Report: Breast-Feeding Rates Depends on Hospital

Breast-feeding is erratic.

There's one factor that may determine if a breast-feeding infant is fed with mother's milk or with formula.

The hospital.

A San Jose Mercury News investigation reveals that the rate of breast-feeding may depend upon the hospital where the mother gave birth.

Some hospitals, such as Kaiser Oakland, have a 90 percent breast-feeding rate, according to the newspaper. Other hospitals have only a 10 percent breast-feeding rate, the newspaper reported.

It is unclear why hospitals would have such different feeding policies, formula-friendly or otherwise mammalian in tendencies. But beginning in January, it will be state law for California hospitals to push breast-feeding: SB502, signed into law by Gov. Jerry Brown, requires all hospitals to "have an infant feeding policy... that encourages exclusive breast-feeding," the newspaper reported.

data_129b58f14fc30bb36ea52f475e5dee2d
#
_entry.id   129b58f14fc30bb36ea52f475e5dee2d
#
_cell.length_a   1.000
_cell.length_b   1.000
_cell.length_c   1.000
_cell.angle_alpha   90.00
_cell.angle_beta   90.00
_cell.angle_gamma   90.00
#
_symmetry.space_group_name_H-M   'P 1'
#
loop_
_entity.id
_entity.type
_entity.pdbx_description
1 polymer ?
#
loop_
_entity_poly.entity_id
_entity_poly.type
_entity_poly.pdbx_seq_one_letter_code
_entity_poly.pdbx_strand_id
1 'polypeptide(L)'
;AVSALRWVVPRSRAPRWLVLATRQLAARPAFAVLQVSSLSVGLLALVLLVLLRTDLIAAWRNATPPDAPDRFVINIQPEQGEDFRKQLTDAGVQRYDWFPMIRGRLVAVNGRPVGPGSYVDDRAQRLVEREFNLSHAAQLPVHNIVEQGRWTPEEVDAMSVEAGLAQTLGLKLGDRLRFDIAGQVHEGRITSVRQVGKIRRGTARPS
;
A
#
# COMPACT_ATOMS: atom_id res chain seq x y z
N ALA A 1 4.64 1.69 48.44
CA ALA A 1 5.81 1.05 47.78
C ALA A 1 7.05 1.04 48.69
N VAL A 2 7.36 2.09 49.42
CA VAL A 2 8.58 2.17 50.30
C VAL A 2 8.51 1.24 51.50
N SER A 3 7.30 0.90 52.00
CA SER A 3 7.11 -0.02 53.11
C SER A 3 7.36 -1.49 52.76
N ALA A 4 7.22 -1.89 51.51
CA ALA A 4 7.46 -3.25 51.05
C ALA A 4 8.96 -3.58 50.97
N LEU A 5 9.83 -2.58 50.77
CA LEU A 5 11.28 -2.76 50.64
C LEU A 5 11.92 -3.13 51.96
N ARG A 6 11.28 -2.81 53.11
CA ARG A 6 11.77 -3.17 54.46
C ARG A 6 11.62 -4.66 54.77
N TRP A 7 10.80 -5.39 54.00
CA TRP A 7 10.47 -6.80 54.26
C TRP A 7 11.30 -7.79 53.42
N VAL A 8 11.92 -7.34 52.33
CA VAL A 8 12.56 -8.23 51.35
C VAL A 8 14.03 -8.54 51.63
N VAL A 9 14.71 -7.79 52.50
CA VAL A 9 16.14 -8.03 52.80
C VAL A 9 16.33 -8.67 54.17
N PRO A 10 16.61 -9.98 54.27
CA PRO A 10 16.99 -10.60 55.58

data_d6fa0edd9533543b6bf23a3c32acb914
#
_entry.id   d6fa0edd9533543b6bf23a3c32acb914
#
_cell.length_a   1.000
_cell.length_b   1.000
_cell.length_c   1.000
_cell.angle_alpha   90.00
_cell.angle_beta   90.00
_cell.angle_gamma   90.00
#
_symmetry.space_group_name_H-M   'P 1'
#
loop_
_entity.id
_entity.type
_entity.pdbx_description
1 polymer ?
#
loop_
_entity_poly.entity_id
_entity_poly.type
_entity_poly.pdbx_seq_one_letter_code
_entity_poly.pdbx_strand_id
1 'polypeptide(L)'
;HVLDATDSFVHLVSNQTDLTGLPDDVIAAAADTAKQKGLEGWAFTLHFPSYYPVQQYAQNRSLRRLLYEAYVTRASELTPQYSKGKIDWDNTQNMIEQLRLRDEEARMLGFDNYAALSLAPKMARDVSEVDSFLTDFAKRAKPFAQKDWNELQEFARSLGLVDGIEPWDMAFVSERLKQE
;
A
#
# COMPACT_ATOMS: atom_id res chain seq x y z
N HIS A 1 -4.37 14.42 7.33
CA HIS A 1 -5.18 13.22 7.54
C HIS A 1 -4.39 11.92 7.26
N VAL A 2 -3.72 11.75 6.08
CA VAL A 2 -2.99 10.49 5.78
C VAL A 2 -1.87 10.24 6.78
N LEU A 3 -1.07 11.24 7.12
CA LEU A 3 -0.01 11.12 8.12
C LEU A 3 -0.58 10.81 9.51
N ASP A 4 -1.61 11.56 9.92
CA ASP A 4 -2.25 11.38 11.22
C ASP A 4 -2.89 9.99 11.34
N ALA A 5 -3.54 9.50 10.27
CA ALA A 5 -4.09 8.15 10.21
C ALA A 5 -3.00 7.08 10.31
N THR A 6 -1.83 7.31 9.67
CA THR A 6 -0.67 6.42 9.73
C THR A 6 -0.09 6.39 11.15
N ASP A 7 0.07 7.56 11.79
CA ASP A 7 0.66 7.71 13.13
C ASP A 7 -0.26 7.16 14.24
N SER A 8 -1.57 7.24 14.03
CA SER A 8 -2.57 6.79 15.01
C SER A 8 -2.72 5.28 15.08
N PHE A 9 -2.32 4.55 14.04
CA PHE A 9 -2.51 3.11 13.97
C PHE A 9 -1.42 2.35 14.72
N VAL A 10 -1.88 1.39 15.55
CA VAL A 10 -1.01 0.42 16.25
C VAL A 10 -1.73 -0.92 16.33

The state average for breast-feeding is 60 percent, the newspaper reported, with many Bay Area hopsitals above that figure.

Some hospitals with high rates of feeding may have "tough love" policies with doctors and nurses informing tired mothers that formula is not the way out, the newspaper opined.

Some new mothers also say that nurses give conflicting or inconsistent information with breast-feeding, leading to confusion -- or painful experiences with nursing a child in the first few days of life, the newspaper reported.

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